Re: Normal distribtion

*To*: mathgroup at smc.vnet.net*Subject*: [mg49188] Re: Normal distribtion*From*: "Kevin J. McCann" <kjm at KevinMcCann.com>*Date*: Wed, 7 Jul 2004 01:42:21 -0400 (EDT)*References*: <7228735a.0407050100.4695fc68@posting.google.com> <QaednZQbSYcwpnTdRVn-vA@comcast.com> <ccdlms$sd5$1@smc.vnet.net>*Sender*: owner-wri-mathgroup at wolfram.com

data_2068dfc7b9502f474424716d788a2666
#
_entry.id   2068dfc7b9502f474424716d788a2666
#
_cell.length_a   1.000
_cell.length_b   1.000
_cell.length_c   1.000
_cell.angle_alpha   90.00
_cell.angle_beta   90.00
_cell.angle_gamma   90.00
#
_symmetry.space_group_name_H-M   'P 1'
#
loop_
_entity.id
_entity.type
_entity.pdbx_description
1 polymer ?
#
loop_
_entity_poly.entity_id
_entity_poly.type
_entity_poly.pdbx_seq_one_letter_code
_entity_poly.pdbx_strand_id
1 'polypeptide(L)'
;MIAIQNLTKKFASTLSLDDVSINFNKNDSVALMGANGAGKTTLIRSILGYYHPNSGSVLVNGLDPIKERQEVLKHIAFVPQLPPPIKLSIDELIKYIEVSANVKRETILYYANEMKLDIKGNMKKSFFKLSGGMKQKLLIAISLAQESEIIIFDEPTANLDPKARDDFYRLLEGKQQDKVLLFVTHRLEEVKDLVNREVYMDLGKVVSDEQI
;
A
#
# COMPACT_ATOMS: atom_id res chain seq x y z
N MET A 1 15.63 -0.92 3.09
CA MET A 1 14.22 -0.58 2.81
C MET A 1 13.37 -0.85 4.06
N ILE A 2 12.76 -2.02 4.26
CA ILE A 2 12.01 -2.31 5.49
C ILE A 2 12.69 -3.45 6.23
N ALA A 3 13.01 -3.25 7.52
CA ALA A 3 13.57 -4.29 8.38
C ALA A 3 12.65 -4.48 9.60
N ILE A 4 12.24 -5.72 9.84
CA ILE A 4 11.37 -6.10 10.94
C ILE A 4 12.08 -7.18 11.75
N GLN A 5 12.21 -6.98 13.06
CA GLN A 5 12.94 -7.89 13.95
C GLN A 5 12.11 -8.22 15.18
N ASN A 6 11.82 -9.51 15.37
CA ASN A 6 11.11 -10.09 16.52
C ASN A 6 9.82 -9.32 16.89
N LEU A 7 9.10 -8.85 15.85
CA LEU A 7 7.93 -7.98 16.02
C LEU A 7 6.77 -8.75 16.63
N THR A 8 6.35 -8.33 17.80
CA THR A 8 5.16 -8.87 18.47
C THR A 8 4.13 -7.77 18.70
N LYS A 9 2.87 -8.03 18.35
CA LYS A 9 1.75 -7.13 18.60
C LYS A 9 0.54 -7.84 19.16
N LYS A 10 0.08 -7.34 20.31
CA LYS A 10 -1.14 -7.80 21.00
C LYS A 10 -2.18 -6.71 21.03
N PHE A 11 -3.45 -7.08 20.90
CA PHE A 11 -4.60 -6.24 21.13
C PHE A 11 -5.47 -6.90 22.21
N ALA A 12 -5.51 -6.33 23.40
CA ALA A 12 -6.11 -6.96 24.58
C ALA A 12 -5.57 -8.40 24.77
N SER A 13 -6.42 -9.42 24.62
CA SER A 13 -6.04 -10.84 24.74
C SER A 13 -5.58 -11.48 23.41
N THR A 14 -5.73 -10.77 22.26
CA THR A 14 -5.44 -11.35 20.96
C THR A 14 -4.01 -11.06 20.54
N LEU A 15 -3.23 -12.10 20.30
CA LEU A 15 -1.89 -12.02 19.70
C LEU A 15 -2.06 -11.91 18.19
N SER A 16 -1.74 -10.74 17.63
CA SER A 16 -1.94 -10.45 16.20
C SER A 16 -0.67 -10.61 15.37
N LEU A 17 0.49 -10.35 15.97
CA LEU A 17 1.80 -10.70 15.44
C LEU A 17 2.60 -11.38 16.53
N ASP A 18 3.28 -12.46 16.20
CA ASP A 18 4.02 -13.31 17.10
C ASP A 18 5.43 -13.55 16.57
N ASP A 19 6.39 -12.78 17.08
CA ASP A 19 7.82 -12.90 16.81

A Histogram plot of this does not look very Gaussian to me. Min of zero, max of about 0.82. There are also typos in your code. Kevin "Roger L. Bagula" <rlbtftn at netscape.net> wrote in message news:ccdlms$sd5$1 at smc.vnet.net... > I found a better faster way to get a Gaussian/ white noise: > In Mathematica notebook style: > > x[a_]=(1+Sqrt[1-a^2))/a > Noise=Table[Exp[-x[Sin[2*Pi*Random[]]]^2/2/Sqrt[2*Pi],{n,1,500}] > ListPlot[noise,PlotRange--> All,PlotJoined->True] > > It is a projective line ( circle to line random taken as the basic for a > normal distribution's amplitude.) based algorithm. > Since it doesn't use either the polar method with has a choice loop or > the older 12 random method, the random operation has only to be used > once for each noise value. > It is faster by several factors and can be translated to almost any > language. > George Marsaglia wrote: > > "philou" <philou2000 at msn.com> wrote in message > > news:7228735a.0407050100.4695fc68 at posting.google.com... > > > >>Hi, > >>I heard that it was possible to get a realisation of a normal > >>distribution from two realisations of an uniform distribution. Can > >>someone explain me how to do that ? What transformations should I do ? > > > > > > Your hazy reference may have been based on my polar method for > > generating a pair of independent standard normal variates X and Y: > > > > If U and V are independent uniform in (-1,1), conditioned by > > > > S = U^2+V^2 < 1 > > > > then S is uniform in (0,1) and independent of the point > > (U/sqrt(S),V/sqrt(S)), which is uniform on the unit circumference. > > > > Thus if R=sqrt(-2*ln(S)/S) then > > X=R*U > > Y=R*V > > are a pair independent standard normal variates, obtained by > > projecting that uniform point on the unit circumference > > a random distance with a root-chi-square-2 distribution, > > exploiting the uniformity of S and its independence of > > the random point on the circumference. > > > > Of course one has to discard uniform (-1,1) pairs U,V > > for which S=U^2+V^2>1, so each normal variate is produced > > at an average cost of 4/pi=1.27 uniform variates. > > > > This method is sometimes improperly attributed to Box and Muller, > > who pointed out that pairs of normal variates could be generated as > > rho*cos(theta), rho*sin(theta) with rho root-chisquare-2 , sqrt(-2*ln(U)), > > and theta uniform in (0,2pi), a result we owe to Laplace, who showed us > > how to find the infinite integral of exp(-x^2) by getting its square > > as the integral of exp(-x^2-y^2), then transforming to polar coordinates. > > > > For a method faster than my polar method, requiring about 1.01 uniform > > variates per normal variate, try the ziggurat method of > > Marsaglia and Tsang, in volume 5, Journal of Statistical Software: > > http://www.jstatsoft.org/index.php?vol=5 > > > > George Marsaglia > > > > >